This past weekend I drove down to Tennessee to visit some friends (and go to Dollywood!). It was awesome for many reasons, but the main one is that whenever I drive more than 250 miles at a stretch, I have epiphanies.
I’m not really sure why this only happens when I drive, but not when I fly, or take the bus. I think it might have something to do with not being allowed to distract myself from my own thoughts; from being forced to be alone with them for hours on end. But, usually, when that happens I start thinking very fast, and begin going over and over in thought-spirals.
When I drive, that does not happen. My thought proceeds very slowly, in fits and nibbles. Sometimes an hour passes without a single thought that I can remember. But then, slowly, something starts to form, and I am left alone with it, and can build upon it, and even though it begins to degrade the moment I leave the car, something remains behind that I can carry with me forever (or at least for awhile).
During this trip, I somehow found myself thinking about Sturgeon’s Law. For those of you who aren’t in the SF world, Theodore Sturgeon was a science fiction writer (a fairly good one). His law is: “Ninety percent of everything is crud.” From Wikipedia:
The first written reference to this appears in the March 1958 issue of Venture, where Sturgeon wrote: “I repeat Sturgeon’s Revelation, which was wrung out of me after twenty years of wearying defense of science fiction against attacks of people who used the worst examples of the field for ammunition, and whose conclusion was that ninety percent of SF is crud”. Using the same standards that categorize 90% of science fiction as trash, crud, or crap, it can be argued that 90% of film, literature, consumer goods, etc. are crap. In other words, the claim (or fact) that 90% of science fiction is crap is ultimately uninformative, because science fiction conforms to the same trends of quality as all other artforms do.
This is often used as a sort of truism in SF. I don’t know why I was thinking about it. Maybe it was because of Larry’s series of posts at the OF Blog of the Fallen on reading and being a good reader. In one of them, he said something like, “I wish people wouldn’t just quote Sturgeon’s Law. That frees them from having to think about why they don’t like the books they don’t like.”
And I was thinking and thinking, and it came to me: “Where are all these crap books? I haven’t read them. Ninety percent of the books I read are pretty good.”
I’ve always just assumed that, even though most of the books I read are good, that I am nonetheless occupying a tiny plateau of goodness surrounded by crap: that there are vast, titanic mountains of crap out to get me. But…where is the crap? I can always sort of sense it in the distance, but, somehow, it never gets to me…
I exercise only minimal discernment in choosing the books I read. I hear about it online, and then I check it out from the library. I glance through it at a bookstore, and if I like the first few pages, then I buy it. It’s not like I’m erecting some sort of super crap-proof forcefield around my bookshelves. So why do the books I read, on average, tend to be so good?
And I was thinking, and thinking, and…ninety percent of everything I use tends to be pretty good. When I flip through the radio, I can usually find a song I like. When I’m surfing channels, I can usually find something that I enjoy watching. When I go to the theater and see a movie, I usually like it. When I buy an electronic device, I’m generally satisfied by how it works.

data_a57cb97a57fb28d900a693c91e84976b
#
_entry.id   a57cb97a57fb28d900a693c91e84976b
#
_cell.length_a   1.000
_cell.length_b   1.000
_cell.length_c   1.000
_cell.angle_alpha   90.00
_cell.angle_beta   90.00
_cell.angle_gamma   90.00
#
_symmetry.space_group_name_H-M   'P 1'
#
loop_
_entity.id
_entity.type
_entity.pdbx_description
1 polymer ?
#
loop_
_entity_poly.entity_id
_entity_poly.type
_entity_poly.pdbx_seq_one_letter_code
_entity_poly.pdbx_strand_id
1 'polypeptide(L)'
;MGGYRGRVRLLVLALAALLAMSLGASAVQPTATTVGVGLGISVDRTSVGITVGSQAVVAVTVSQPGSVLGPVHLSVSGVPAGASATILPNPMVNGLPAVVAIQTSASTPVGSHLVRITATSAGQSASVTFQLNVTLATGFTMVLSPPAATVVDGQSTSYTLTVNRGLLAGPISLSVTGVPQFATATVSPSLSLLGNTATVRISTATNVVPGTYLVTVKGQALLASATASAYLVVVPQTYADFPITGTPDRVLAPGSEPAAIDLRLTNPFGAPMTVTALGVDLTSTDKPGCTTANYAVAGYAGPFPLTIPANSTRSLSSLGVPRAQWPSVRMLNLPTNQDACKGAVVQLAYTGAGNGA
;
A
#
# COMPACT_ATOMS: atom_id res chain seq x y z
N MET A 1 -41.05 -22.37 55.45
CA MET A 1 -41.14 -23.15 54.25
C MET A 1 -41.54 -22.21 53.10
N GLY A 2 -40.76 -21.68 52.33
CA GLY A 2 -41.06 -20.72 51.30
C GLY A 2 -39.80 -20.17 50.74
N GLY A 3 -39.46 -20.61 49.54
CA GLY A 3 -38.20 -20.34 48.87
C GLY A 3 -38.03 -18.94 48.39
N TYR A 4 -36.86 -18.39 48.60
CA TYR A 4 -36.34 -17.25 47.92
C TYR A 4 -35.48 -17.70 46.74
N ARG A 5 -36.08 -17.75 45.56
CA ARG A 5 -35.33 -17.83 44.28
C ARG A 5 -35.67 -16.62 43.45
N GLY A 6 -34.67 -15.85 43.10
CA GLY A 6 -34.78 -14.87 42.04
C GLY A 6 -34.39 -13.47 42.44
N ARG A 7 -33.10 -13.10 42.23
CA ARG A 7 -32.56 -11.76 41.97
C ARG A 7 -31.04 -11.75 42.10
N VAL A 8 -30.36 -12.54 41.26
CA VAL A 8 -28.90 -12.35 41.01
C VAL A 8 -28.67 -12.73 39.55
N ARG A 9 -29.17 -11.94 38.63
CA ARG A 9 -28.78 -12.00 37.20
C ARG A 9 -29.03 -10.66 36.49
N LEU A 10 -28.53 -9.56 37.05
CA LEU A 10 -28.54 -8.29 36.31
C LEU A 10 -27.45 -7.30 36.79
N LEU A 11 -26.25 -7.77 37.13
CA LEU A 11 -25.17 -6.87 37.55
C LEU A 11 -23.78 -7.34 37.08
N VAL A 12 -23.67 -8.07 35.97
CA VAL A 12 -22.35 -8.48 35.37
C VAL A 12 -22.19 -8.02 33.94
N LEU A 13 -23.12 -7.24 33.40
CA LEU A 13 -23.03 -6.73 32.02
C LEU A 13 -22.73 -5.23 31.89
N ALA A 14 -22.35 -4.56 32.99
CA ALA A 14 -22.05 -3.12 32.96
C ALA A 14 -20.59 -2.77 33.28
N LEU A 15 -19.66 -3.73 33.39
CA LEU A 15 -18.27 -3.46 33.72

And then, another hundred miles later, I extended it to the rest of my life. When I visit a restaurant, the service is usually pretty good. When I order take-out, I generally enjoy the food. When I get to know someone, I usually find that they’re fairly interesting.
And it’s not like I am some sort of connoisseur of the finer things. I eat at Burger King. I shop at Best Buy. I watch HBO at 4 AM, and watch USA’s silly low-rent TV shows. My water comes out of the same tap as anyone else’s, and my Coca-Cola comes from the same bottling plant. If ninety percent of everything was crap, wouldn’t it, like…find me?
I think the key here is the term, “with minimal amounts of discernment.” If I was just buying books by the boatload from the remaindering factory, then, yeah, maybe ninety percent of them would not be to my taste. If I just bashed my remote against a rock and watched whatever channel came up, then I would probably dislike it. But it doesn’t take much time or effort to not do that. It only takes one trip to a bad restaurant to be like, “Huh, not going to come here again.”
I actually cannot say whether ninety percent of everything is crap. I am not sufficiently willing to sample things at random in order to figure that out. What I am willing to say is that the statement “ninety percent of everything is crap” has, even if it is true, almost no practical implications.
It’s like saying, “The surface of the earth is mostly water.”
I mean, yeah, that’s true…but that’s no reason to worry about whether or not you’ll be able to find some land to stand on.
Even if ninety percent of everything is crap, the effort required to avoid it is so extremely minimal and almost totally unconscious that the world might as well be mostly composed of good stuff. And what if the world is composed mostly of good stuff? Wow, that would be really scary. It’s a good thing that my drive ended before I could contemplate that one.